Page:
At a public hearing held on July 13, 1999, the Presidential Special Oversight Board for Department of Defense Investigations of Gulf War Chemical and Biological Incidents (PSOB) requested that the Office of the Special Assistant for Gulf War Illnesses (OSAGWI) report on the current status (including preliminary findings and conclusions reached to date) of on-going investigations, including the Retrograde Equipment investigation. The purpose of this request was to determine whether the available data and information supported a decision for the continuation of the investigation at hand. The PSOB wanted to know whether continued work would eventually lead to identifying a cause and effect relationship between retrograde equipment and the unexplained illnesses in Gulf War veterans.

In response to the PSOB, OSAGWI provided a summary of the preliminary findings of all work in progress at a public hearing on September 16, 1999. Based on its review of this material, the Board concluded that the information obtained to date on retrograde equipment operations did not support a cause and effect relationship, and that emerging results and anticipated outcomes are not likely to improve our understanding of any of the unexplained illnesses. Consequently, the PSOB recommended that further activities be curtailed and the Retrograde Equipment investigation terminated. To bring the investigation to closure, however, the board requested that OSAGWI complete a close-out report and present the data, documentary evidence, personal accounts obtained during interviews, and trip reports prepared during the course of the investigation. The following sections of this report provide such an accounting.


Following the cessation of hostilities between US-led Coalition forces and the Republic of Iraq, US military units began preparing their equipment and vehicles for redeployment back to their respective peacetime bases and installations. These "retrograde" operations saw a massive number of vehicles and huge quantities of equipment pulled back from their forward locations and assembled at sites where they could be cleaned and processed following strict protocols for materials about to enter US air and sea ports. Cleaning protocols were necessary to prevent the spread of endemic disease, and to protect the United State’s agricultural resources from the international spread of plant and animal pests and diseases.

Some military and civilian personnel who received or helped clean and process the retrograde equipment and vehicles have expressed concerns that these activities may have exposed them to various contaminants found on the battlefield or in the general environment of the Kuwait theater of operations (KTO) and may have resulted in some adverse health effect.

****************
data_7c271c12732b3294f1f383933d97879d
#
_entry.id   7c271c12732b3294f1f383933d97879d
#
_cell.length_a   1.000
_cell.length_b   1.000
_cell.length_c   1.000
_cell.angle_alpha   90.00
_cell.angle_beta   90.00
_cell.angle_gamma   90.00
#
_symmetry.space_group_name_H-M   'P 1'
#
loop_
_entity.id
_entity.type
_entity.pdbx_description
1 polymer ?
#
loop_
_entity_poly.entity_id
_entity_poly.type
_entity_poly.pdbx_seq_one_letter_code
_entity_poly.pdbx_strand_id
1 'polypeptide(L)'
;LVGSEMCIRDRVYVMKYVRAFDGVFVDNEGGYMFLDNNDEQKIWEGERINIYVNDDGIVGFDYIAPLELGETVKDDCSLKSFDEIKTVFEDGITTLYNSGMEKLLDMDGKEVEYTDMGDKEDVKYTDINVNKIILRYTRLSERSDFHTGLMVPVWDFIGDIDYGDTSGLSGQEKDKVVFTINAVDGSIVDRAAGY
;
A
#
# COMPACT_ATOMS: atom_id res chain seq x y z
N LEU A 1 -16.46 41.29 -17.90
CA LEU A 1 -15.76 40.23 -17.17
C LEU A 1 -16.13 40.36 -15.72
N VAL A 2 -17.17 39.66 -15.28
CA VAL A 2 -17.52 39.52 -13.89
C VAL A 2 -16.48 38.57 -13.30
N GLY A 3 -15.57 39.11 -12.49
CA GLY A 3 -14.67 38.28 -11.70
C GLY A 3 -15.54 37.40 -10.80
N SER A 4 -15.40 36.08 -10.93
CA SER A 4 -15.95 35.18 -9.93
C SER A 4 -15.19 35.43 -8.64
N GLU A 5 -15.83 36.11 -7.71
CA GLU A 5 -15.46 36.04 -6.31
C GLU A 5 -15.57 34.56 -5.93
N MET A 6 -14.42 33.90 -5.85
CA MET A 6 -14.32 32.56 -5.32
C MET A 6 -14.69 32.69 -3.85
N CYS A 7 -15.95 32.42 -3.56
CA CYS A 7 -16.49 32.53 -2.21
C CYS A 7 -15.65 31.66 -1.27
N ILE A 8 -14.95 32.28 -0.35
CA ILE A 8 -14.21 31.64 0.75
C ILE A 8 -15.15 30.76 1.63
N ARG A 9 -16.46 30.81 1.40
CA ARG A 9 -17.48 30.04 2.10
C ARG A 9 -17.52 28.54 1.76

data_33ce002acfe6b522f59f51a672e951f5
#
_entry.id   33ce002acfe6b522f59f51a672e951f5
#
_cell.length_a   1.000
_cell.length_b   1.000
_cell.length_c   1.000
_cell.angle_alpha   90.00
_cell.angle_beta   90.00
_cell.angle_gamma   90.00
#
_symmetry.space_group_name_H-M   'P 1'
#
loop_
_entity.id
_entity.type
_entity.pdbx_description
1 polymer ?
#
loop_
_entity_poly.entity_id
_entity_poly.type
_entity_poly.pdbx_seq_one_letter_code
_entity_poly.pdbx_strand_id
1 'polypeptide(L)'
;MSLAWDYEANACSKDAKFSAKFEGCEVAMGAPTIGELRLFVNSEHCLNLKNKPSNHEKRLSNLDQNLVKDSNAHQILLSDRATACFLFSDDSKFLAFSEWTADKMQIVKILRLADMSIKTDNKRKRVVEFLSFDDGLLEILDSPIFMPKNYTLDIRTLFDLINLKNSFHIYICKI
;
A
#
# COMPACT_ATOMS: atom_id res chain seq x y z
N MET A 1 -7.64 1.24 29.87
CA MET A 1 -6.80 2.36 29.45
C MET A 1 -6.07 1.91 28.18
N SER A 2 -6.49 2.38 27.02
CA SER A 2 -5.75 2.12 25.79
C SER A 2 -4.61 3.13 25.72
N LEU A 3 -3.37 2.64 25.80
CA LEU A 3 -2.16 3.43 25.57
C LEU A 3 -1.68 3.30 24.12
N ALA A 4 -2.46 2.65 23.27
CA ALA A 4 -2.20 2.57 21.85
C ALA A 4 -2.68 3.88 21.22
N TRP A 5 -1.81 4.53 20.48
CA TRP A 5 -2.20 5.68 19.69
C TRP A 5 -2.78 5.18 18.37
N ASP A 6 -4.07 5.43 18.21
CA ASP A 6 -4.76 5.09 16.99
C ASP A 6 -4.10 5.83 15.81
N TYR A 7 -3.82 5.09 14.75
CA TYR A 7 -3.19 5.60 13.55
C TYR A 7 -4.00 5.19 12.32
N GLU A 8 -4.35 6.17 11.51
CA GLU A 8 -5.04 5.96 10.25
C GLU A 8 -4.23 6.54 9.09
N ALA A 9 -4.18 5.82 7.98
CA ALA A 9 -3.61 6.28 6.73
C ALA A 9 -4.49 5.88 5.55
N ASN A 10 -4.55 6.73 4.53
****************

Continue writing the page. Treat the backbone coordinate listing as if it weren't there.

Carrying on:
The purpose of this investigation was to determine whether there is any causal relationship between the equipment and vehicles returning from the Gulf and the unexplained adverse health effects reported by civilian and military personnel who have come in contact with the materials. Like other environmental and occupational investigations conducted by this office (i.e., Depleted Uranium and Oil Well Fires), research in this case focused on the principal elements of human exposure to contaminants. These elements were characterized by the following questions:

The impetus for this investigation was a congressional inquiry into incidents reported at the Alameda Naval Air Station and self-reports by a number of veterans who allege adverse health effects resulting from contact with retrograde equipment while in theater.

It should be noted that this investigation was purposefully limited to vehicles and major equipment items only and did not include issues relating to suspected contaminants on uniforms, personal effects, and other equipment items brought back by veterans.

Both military personnel who deployed to the KTO and military and civilian personnel who did not deploy, but were involved in processing equipment returned to the United States, have reported a wide-range of undiagnosed symptoms that include: nosebleeds, skin rashes, headaches, fatigue, respiratory distress, memory loss, sinus and vision problems, and joint pain.[2]

The major activities completed on this investigation include:

Subsequent sections of this report will:

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